What the end of Sense8 might mean for the future of TV

Binge watchers mourned as Netflix cancelled Baz Luhrmann’s music-driven drama The Get Down. Unable to recover just yet, another huge show just got the digital axe. It was Netflix’s ultimate sci-fi original — Sense8. The similarities of both shows don’t stop at just their untimely cancellation. They were also baby steps towards more opportunities for minorities in media. But if huge shows like these are cancelled on such a prominent platform, what does it say about media diversity’s future?

There are a lot of shows that try to add color to the white majority of media. But between 2016’s #OscarsSoWhite and Kendall Jenner’s Pepsi fail, it shows that we still have a long way to go before diversity in media becomes… well, media. The fall of the Baz Luhrmann’s hip-hop saga was due to Luhrmann wanting to move on from the show. This made Sony and Netflix pull the plug on an original favorite. Having the biggest budget in Netflix was a deal breaker as well. As for Sense8, media sources predicted that its cancellation was due to going over budget and insufficient audience numbers.

The beauty of these two Netflix shows is that it wasn’t diversity for diversity’s sake. The Get Down beautifully told the cultural impact of hip-hop’s roots. On the other hand, Sense8 showed what a Netflix original or what shows in general could be capable of. It told the story of strangers around the world that were suddenly mentally linked, and battled to survive together in the face of those who saw them as a threat to the world’s order. Netflix reps told the creators that viewers tended to watch the 12-episode first season “straight through — three, four, six times.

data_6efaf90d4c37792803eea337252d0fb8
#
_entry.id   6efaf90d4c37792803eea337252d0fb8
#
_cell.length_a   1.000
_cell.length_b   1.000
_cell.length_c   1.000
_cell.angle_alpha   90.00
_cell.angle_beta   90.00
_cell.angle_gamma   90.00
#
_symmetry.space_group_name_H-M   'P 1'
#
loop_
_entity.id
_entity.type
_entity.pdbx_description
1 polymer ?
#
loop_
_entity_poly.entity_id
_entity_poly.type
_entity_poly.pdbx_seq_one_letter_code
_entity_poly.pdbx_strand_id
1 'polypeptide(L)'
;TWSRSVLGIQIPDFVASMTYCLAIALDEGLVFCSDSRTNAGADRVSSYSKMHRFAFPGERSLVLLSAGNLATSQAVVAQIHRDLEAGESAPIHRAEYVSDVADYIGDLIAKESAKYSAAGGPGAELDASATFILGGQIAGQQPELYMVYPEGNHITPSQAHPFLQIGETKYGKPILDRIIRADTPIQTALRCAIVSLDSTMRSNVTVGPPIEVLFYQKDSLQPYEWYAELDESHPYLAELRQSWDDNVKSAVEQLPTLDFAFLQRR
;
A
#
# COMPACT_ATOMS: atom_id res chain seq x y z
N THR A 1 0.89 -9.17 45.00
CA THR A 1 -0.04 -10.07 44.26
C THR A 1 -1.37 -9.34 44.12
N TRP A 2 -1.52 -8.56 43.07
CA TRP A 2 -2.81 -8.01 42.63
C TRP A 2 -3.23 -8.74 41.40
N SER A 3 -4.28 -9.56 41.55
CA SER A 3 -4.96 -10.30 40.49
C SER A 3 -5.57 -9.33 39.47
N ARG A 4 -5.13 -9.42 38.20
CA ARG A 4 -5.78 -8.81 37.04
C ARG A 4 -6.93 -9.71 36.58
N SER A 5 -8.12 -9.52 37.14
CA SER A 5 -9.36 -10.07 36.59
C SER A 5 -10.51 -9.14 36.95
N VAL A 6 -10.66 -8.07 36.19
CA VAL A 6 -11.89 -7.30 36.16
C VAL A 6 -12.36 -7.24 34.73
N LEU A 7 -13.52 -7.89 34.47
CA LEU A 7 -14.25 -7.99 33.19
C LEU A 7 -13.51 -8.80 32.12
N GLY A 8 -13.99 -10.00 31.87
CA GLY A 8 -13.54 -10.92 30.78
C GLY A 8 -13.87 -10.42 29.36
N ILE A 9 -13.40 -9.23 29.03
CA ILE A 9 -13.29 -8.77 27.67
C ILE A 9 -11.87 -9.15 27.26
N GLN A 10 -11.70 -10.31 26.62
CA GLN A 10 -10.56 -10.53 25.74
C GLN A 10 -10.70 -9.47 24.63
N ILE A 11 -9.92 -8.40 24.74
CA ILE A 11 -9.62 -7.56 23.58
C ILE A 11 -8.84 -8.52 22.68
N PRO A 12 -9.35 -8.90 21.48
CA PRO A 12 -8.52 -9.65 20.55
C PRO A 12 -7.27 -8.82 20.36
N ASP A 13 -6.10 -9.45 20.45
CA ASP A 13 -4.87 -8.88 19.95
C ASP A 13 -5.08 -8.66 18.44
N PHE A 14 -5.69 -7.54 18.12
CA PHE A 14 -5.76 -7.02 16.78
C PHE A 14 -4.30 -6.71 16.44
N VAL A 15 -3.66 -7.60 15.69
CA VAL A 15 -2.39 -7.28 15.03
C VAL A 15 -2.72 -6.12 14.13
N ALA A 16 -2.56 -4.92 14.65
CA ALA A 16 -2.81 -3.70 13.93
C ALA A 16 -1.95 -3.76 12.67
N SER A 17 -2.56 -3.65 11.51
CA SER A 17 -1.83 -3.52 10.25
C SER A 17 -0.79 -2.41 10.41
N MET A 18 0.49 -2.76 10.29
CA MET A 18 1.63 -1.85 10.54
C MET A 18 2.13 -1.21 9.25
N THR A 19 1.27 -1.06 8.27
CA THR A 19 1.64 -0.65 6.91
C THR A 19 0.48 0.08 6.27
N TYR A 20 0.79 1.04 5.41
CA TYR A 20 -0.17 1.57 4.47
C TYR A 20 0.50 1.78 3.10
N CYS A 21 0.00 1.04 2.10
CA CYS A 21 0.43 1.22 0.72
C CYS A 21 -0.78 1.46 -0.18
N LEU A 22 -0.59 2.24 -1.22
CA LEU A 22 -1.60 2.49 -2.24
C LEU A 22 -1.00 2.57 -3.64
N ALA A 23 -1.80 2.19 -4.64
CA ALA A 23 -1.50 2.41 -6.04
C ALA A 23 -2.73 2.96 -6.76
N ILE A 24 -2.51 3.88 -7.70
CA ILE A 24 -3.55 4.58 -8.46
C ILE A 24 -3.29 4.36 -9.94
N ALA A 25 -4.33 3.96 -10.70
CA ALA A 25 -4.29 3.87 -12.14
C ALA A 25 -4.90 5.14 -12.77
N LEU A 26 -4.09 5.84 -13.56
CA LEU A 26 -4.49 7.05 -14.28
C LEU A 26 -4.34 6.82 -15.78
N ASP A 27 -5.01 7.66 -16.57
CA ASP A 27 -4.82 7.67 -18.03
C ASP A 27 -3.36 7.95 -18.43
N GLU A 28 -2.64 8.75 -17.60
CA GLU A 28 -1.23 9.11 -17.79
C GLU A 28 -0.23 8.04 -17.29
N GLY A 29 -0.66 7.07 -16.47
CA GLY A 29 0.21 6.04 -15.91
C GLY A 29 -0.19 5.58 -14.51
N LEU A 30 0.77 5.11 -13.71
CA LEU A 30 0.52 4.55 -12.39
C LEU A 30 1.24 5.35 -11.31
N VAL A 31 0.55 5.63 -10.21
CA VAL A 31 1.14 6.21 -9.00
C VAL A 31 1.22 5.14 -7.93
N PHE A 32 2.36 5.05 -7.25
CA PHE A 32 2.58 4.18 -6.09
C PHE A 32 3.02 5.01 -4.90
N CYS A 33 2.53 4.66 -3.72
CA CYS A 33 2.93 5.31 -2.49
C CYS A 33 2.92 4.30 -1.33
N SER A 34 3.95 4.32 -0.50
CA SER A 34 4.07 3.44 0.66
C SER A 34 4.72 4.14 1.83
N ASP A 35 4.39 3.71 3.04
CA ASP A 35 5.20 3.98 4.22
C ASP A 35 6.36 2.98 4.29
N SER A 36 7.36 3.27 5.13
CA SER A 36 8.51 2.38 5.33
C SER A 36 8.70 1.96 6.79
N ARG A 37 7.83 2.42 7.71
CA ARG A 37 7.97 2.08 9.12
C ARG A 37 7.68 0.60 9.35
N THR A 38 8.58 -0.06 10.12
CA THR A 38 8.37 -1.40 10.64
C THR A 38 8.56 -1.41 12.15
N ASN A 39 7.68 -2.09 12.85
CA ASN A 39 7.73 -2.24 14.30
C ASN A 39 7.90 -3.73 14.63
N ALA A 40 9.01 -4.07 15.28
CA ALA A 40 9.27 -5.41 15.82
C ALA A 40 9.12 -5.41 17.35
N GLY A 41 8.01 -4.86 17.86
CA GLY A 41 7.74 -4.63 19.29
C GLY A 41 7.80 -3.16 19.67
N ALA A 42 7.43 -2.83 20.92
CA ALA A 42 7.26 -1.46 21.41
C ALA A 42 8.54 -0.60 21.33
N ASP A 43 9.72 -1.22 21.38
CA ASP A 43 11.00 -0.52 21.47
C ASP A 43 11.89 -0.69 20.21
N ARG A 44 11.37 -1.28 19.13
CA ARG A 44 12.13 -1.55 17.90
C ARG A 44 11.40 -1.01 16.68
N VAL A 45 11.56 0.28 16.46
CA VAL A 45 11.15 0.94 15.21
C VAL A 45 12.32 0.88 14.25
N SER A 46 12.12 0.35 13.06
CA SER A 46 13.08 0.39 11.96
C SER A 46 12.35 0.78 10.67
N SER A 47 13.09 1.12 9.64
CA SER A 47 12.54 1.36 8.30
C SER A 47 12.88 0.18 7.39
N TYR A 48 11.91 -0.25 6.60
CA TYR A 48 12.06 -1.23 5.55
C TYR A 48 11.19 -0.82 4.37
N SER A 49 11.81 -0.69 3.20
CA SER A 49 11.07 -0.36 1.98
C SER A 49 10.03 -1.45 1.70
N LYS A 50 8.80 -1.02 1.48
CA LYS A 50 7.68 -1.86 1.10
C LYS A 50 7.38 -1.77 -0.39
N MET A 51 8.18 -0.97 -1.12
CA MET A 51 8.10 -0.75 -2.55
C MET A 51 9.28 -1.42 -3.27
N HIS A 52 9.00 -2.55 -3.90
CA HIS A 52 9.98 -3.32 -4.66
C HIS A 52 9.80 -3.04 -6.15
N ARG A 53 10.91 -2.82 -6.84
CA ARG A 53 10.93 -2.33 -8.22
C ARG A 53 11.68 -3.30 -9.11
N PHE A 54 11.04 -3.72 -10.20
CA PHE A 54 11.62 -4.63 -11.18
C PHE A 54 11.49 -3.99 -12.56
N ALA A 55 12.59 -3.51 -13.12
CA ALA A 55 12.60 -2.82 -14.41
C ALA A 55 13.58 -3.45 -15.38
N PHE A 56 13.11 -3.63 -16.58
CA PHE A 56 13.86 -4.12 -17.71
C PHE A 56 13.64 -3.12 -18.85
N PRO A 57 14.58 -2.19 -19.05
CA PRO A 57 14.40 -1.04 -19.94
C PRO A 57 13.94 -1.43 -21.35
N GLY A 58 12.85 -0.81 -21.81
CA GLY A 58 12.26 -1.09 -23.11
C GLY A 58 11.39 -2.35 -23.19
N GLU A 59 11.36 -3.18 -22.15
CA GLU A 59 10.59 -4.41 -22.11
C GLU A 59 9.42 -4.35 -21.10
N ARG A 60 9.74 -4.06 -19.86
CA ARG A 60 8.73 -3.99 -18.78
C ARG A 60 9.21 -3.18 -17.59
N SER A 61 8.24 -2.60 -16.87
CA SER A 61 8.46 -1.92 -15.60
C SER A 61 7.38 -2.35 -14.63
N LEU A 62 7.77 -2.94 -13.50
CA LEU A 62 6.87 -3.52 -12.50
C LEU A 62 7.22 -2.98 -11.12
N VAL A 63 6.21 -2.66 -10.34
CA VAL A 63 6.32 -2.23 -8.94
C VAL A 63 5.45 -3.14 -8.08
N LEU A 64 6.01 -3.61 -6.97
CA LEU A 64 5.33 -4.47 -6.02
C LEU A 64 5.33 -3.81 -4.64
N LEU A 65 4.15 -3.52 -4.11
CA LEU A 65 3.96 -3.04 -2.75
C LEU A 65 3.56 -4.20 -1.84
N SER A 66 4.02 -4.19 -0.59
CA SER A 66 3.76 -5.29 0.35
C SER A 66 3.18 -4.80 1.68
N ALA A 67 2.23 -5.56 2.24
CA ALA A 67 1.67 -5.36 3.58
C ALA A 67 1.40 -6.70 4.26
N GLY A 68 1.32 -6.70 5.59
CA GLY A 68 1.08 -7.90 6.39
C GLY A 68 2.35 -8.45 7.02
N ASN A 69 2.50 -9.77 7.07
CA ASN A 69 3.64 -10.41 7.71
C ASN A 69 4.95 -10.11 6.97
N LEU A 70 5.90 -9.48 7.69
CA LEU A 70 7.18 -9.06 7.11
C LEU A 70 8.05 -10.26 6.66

The creators of the show, the Wachowskis’, intended to explore themes that were often overlooked in television and surprisingly in sci-fi as well. It tackled sexuality, religion, gender, and politics within a dense mythology not seen in any other sci-fi show. The beauty of the show is they didn’t use common tropes of “identity pain,” which is when you use a character’s gender, sexuality, or race as their only motivation in the story.

Nomi Marks is a hacker extraordinaire who happens to be a transgender woman. Lito Rodriguez is one of the biggest action stars in Mexico who happens to be gay. Kala Dandekar is a chemist and a devout Hindu as well. They have coherent arcs and are multi-dimensional. They are fantastically human. They are us.

It’s emotional but it’s far from 13 Reasons Why. It embraced sci-fi elements but wasn’t an homage to the 80s like Stranger Things. Sense8 lifted sci-fi and storytelling to another level. And if diversity is on the road to the norm, this show deserved to be more than a pit stop.

“A show with great representation, talented cast and very interesting plot?” a fan with the username @daisyrdley tweeted, “Sense8 has it all and it just can’t be cancelled. The show is every republican and conservative’s nightmare. Having a show with this caliber cut off from flourishing further is not only a shame, but a missed opportunity.

“Never has there been a more truly global show with an equally diverse and international cast and crew, which is only mirrored by the connected community of deeply passionate fans all around the world.” said Cindy Holland, VP of Netflix Original Content. Let’s just hope Sense8 will be the first, but not the last. If it will be the last, then we can truly say that diversity is cancelled.


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